I love Korean culture. I use to be big on jpop (which is probably obvious since I posted about a Japanese singer yesterday) and would always try to keep up music from other Asian cultures, Korea, Thailand, China, etc. But finding Korean artists was hard, I was a huge fan of Baby V.O.X, S.E.S, Loveholic, Clazziquai, Se7en, H.O.T, BoA and Lee Hyori. Then there was a huge boom of korean music. 2NE1, T-ara, Big Bang, IU, Wonder Girls, and then all the sudden the underground music started to become easy to access. Korean music even started to become part of American culture! Wonder Girls toured with Jonas Brothers, 2NE1 has a song featured in an American commercial, and Emma Stone professes her love of 2NE1. So I am putting together a little Korean starter kit for readers. What should you cook, how to eat the Korean way, and what you should be listening to while cooking.
Korean eating is serious business. There are lots of food to prepare for a traditional meal with the family. Unlike Western culture, families stay together. Children live with their parents until they get married, and even when that happens sometimes they will still choose to live with their parents (usually when their parents retire, get too old to live by themselves). The dinner is filled with lots of banchan, which are usually various kimchis/pickles and veggies. They are served in many dishes on the table and you grab and eat with your bowl of rice. A lot of the sides are naturally vegan, though they are often paired with non-vegan foods:
- Seasoned Cucumber
- Cabbage Kimchi
- Mung Bean Salad
- Pan Fried Tofu
- Steamed Eggplant
- Sweet Potatoes
- Soybean Side Dish
What to Listen to:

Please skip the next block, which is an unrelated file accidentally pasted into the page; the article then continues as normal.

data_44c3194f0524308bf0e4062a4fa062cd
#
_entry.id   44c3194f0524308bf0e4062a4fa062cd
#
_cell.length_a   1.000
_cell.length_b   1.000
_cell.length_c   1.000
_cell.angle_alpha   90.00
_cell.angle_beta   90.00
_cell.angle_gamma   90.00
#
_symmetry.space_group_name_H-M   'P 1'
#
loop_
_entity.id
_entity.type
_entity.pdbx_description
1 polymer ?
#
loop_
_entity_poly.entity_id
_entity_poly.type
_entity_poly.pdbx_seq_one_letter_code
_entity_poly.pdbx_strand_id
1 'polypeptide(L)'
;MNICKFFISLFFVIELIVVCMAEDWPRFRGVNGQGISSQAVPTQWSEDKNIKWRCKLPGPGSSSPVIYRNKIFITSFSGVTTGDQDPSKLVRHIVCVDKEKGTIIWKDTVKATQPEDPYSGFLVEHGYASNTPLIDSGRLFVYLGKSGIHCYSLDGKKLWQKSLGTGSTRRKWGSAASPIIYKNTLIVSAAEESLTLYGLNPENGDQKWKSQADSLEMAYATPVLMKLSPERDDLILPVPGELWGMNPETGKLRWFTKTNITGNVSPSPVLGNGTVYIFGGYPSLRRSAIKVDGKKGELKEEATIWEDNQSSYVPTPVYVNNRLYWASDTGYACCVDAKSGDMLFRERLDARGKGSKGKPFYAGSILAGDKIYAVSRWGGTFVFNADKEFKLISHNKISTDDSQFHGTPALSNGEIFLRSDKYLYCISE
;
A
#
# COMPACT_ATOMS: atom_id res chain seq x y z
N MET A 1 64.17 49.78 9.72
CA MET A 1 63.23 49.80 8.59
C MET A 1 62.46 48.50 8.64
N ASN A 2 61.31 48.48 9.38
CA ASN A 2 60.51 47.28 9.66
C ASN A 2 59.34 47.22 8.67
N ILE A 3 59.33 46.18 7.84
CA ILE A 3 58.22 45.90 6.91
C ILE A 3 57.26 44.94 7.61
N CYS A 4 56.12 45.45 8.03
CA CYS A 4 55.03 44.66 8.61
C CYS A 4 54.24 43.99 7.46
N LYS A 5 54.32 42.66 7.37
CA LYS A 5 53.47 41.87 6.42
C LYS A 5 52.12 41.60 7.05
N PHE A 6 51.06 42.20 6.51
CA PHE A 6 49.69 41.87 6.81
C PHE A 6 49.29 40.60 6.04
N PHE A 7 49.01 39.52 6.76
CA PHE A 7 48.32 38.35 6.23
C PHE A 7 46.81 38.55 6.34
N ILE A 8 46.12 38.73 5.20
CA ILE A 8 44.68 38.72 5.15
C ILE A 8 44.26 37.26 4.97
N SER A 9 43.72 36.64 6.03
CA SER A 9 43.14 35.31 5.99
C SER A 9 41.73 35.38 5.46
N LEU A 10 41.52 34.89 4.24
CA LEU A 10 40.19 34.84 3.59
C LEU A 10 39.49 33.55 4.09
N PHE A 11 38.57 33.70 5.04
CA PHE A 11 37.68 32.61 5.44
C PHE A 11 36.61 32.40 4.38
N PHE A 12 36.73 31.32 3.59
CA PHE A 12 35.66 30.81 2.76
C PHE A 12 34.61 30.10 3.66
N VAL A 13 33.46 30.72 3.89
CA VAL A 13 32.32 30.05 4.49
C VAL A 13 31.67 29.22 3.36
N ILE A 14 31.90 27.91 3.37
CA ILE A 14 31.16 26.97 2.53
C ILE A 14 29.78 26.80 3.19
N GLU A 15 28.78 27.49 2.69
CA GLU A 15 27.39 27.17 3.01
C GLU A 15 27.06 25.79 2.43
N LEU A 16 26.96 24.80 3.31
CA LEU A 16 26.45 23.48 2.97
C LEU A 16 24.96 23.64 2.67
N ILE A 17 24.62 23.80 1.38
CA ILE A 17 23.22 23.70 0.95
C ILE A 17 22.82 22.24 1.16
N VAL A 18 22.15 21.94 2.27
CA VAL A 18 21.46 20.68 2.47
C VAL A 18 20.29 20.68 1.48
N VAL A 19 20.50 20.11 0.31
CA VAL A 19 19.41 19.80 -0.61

2NE1: If you need something boombastic, 2NE1 will get your pumped to chop some freaking onions. I recommend I Am The Best, because you are in fact the best at chopping.
Big Bang + T.O.P + G-Dragon: This group is under the same label as 2NE1 and have some great tunes as well. I personally love T.O.P and G-Dragon, who have done some solo releases and some songs exclusively together.
Eating alone is a big social taboo in Korea. As mentioned above, families stay together for awhile, so there is in theory, no reason to eat by yourself. If you want to eat out, most restaurants actually sell food with the intention of sharing. You would buy a “set” according to the amount of people you are eating with. In fact some restaurants won’t let you eat by yourself, and require more than one person (which is used in the plot for episodes of Let’s Eat). It is common to eat as a group with friends, as a couple, or going out afterwork with coworkers. Pretty much everyone shares what is ordered at the table.
This is becoming a problem as it is becoming more and more common that children move out of their parents house to live by themselves (and by children I mean 20+ year olds XD) This means eating at home by themselves. So there is a movement of people who broadcast live of themselves eating, mukbangs. There is a video app in Korea that lets you watch free streaming videos. Then you can donate small amounts of money to the people you are watching. Some people can make a living from broadcasting videos, earning a lot more than they would from their traditional jobs. You can learn more about this culture from this YouTube Documentary. It is very interesting, though there are questions about the disorders that might associated with these videos, fixation on food, binge eating, anorexia, etc.
If you don’t mind watching a little non-vegan food (although it isn’t hard to imagine a vegan substitute) Eat Your Kimchi talks about mukbangs while doing a mukbang. It is weirdly interesting. Maybe we should start a vegan mukbang channel? XD
Veganism In Korea
The movement is still pretty small but is growing. There are a few restaurants popping up, mostly in Seoul. The chain Loving Hut has locations in korea. Eat Your Kimchi does a great video and blog post about the variety of food they have and directions on how to get there. They also did another video of a bakery in Itaewon (the foreigner district) called Plant. I recommend checking that video too since they give directions and such on how to get there. There are lots of restaurants in Korea that are popping up according to Happy Cow.